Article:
Figure 5. Non-metric multidimensional scaling analysis of bacterial communities at all sites and in all sample types (A). A subset of biofilm samples from BMPs (B). Hierarchical clustering used to obtain similarity dendrograms, based on group average linkage are projected on the plot as contours.
Figure 6. MEGAN heatmaps of functional gene families classified using the SEED database. (A) Heatmap by count of gene reads in each family. Light colors represent smaller counts while dark colors represent larger counts. (B) SEED profile of gene families normalized by Z-score.
Features Driving Biofilm Composition
Bacterial communities in biofilm, sediment, and water formed distinct clusters that were significantly different based on sample type (Figure 5A and Supplementary Table S1). At 60% similarity, biofilm samples formed two clusters (Figure 5B) with Halo distinct from other sites. PERMANOVA revealed that sites contain distinct communities based on depth as a covariate, and impact and hull type as factors (Supplementary Table S1). Communities at heavily impacted sites differed significantly from reference sites (P= 0.0001, Supplementary Table S1). The shipwreck’s hull material (wood or steel) proximate to BMPs also drove dissimilarity among sites (P= 0.0001, Supplementary Table S1).
SourceTracker revealed that surface sediment was the primary known source of OTUs to biofilms (Supplementary Figure S3). The highest predicted contribution of sediment OTUs to biofilms was at Anona (average 22.3%) and U-166 (average 18.2%), while the lowest predicted contributions were at Halo (average 1.6%). The majority of biofilm OTUs sourced from sediment were affiliated with the oil-degrading Colwelliaceae family, followed by the Rhodobacteraceae family, which includes biofilm formers, and the iron-oxidizing genus Mariprofundus (Supplementary Table S2).
The biofilm core microbiome contained 11 OTUs (Supplementary Table S3), seven of which were likely sourced from sediment. Most core microbiome OTUs were related to the Rhodobacteraceae and Mariprofundaceae families. The functional roles of cultured representatives of core microbiome OTUs include biofilm formation, iron oxidation, and sulfate reduction.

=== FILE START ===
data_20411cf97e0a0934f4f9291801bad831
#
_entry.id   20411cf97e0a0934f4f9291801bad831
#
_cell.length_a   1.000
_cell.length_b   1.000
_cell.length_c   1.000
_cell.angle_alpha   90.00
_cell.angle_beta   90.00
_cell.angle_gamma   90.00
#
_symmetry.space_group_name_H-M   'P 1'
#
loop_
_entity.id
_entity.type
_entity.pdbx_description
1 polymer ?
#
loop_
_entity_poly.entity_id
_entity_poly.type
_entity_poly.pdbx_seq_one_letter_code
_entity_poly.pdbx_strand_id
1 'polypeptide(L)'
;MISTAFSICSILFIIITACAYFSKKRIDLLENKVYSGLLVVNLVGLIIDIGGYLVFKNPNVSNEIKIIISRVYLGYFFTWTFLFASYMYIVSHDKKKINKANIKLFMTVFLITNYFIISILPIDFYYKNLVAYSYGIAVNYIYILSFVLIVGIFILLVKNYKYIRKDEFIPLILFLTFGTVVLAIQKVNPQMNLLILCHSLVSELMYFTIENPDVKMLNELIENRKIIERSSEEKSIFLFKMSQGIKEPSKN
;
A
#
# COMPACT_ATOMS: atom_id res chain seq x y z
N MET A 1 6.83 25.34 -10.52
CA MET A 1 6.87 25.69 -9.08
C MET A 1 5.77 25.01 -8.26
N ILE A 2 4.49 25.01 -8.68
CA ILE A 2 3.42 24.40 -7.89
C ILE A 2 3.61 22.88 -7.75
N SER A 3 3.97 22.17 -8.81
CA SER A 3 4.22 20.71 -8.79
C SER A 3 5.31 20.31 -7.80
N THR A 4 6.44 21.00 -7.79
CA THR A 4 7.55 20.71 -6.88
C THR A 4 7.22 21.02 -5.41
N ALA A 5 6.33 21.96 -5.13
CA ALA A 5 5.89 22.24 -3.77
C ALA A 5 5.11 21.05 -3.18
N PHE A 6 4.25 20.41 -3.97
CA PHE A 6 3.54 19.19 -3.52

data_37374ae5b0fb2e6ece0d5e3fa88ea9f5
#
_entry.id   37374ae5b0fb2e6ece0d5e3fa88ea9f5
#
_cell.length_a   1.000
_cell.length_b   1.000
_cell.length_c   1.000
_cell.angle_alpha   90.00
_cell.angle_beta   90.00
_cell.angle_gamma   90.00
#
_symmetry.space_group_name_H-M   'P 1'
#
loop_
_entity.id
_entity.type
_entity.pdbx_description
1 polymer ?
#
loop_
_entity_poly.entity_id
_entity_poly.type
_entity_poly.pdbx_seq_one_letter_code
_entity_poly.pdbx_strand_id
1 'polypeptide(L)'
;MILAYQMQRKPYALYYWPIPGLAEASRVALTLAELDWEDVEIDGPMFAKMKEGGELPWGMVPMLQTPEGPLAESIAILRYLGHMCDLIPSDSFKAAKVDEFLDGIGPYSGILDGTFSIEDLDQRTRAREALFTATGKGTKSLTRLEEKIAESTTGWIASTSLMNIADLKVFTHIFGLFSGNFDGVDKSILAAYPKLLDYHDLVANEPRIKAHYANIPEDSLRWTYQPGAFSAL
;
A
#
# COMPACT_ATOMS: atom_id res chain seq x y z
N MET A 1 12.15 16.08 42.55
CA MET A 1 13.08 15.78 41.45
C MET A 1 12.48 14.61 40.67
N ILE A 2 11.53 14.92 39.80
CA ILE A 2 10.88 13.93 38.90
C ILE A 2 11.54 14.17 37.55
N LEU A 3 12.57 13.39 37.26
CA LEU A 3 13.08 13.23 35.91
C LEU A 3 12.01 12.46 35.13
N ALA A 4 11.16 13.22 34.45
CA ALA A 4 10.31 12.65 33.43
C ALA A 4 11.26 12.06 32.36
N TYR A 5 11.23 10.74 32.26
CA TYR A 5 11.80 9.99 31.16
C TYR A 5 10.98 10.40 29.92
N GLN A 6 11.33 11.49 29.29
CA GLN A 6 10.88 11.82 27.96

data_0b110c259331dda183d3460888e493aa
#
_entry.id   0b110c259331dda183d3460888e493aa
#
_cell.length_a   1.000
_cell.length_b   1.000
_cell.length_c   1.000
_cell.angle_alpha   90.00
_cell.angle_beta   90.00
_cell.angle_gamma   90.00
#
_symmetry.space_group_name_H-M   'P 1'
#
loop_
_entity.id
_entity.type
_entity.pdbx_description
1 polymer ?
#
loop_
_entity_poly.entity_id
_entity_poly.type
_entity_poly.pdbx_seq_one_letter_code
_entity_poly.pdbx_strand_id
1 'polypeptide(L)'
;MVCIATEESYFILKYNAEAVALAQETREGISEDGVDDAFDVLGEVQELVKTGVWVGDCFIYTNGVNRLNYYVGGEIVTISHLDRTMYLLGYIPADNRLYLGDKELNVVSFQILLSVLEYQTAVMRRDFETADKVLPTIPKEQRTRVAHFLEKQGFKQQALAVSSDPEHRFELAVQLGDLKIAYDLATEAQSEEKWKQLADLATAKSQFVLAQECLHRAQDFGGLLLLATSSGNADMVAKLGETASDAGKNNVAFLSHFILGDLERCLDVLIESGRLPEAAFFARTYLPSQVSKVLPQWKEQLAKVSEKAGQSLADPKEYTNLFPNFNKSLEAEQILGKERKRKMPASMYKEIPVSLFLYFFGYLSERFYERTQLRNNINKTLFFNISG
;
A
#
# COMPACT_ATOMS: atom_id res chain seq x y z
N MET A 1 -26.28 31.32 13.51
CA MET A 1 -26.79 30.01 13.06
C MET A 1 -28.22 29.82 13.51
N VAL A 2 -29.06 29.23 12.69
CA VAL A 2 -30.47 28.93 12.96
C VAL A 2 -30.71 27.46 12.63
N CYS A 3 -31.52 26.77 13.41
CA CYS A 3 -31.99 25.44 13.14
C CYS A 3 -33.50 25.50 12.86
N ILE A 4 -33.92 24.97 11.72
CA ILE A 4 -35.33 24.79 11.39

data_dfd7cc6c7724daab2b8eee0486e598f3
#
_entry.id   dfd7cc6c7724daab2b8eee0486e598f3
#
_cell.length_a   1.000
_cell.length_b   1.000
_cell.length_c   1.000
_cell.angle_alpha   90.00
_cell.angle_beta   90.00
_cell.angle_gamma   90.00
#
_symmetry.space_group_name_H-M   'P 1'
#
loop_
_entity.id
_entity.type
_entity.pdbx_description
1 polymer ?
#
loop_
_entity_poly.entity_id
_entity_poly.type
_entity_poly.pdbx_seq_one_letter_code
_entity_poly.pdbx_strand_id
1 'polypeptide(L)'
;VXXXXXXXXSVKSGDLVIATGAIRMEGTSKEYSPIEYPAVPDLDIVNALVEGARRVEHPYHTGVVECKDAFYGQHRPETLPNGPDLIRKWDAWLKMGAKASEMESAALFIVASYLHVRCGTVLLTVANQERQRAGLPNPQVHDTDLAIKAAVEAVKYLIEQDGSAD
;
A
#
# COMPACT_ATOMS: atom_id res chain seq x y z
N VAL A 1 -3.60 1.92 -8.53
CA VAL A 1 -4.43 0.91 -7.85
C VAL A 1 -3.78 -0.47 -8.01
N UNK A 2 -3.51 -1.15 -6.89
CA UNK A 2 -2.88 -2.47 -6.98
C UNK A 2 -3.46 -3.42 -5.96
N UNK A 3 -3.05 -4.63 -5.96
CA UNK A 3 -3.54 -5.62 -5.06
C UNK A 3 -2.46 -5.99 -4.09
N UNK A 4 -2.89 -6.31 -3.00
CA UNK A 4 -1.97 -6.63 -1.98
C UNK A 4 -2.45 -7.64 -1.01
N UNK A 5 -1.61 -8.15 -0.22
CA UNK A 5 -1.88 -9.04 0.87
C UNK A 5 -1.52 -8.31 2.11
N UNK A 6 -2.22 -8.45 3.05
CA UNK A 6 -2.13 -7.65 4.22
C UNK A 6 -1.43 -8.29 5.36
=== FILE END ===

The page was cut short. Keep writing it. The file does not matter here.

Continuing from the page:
Gene Families in Biofilm Samples
The highest gene counts, as revealed by MEGAN, were classified to housekeeping families including amino acids and derivatives, carbohydrates, cofactors, vitamins, prosthetic groups, pigments, and protein metabolism (Supplementary Figure S4). Heatmaps were used to compare gene family abundance between sites. Mica had higher counts of genes clustering to iron acquisition and metabolism and motility and chemotaxis relative to other sites (Figure 6A). Sulfur metabolism counts were elevated at Halo and Mica, and nitrogen metabolism and respiration were highest at Halo. Ewing Bank and Halo showed the highest count of membrane transport genes. Anona and U-166 had the highest count of genes involved in metabolism of aromatic compounds. The heatmap, when scaled by Z-score (number of standard deviations from mean) for each gene family revealed U-166 to have the most Z-scores closest to zero (Figure 6B).
Differentially Abundant Genes Across Sites
The differential abundance analysis of reference sites vs. a moderately impacted site revealed significant differences in the abundance of protein hydE, quinone-reactive Ni/Fe-hydrogenase small chain precursor, periplasmic nitrate reductase component NapL, two-component response regulator CreC, and quinone-reactive Ni/Fe-hydrogenase large chain genes (Table 3). Only one gene, the two-component response regulator CreC, was significantly different in the comparison of reference sites to heavily impacted sites.
Metagenome absolute sequence counts were analyzed in EdgeR to test the robustness of differential abundance results from DESeq2 in site to site comparisons. Prior to normalizing for total library size, absolute counts were converted to counts per million (CPM) to normalize for sequencing depth across sites. A table of the top 20 most variable genes across samples was generated by calculating the variance for each gene in the dataset, and then creating a new matrix to display the 20 most variable genes in all samples (Table 4). Variable genes included metal-dependent hydrolase involved in phosphonate metabolism, motility accessory factor, and flagellar transcriptional activator FlhC. Following normalization by the TMMs method, differential abundance analysis was performed in EdgeR by groups of sites (reference versus impacted) to discover DAGs, reported in terms of log fold change (log FC), CPM, P-value, and false discovery rate (FDR) (Supplementary Table S4). A negative log fold change value indicates that the gene had higher counts at the reference sites, while a positive value reflects a higher gene count at impacted sites. The only statistically significant (P< 0.05) DAG with a low FDR value (FDR < 0.05) was the two-component response regulator CreC.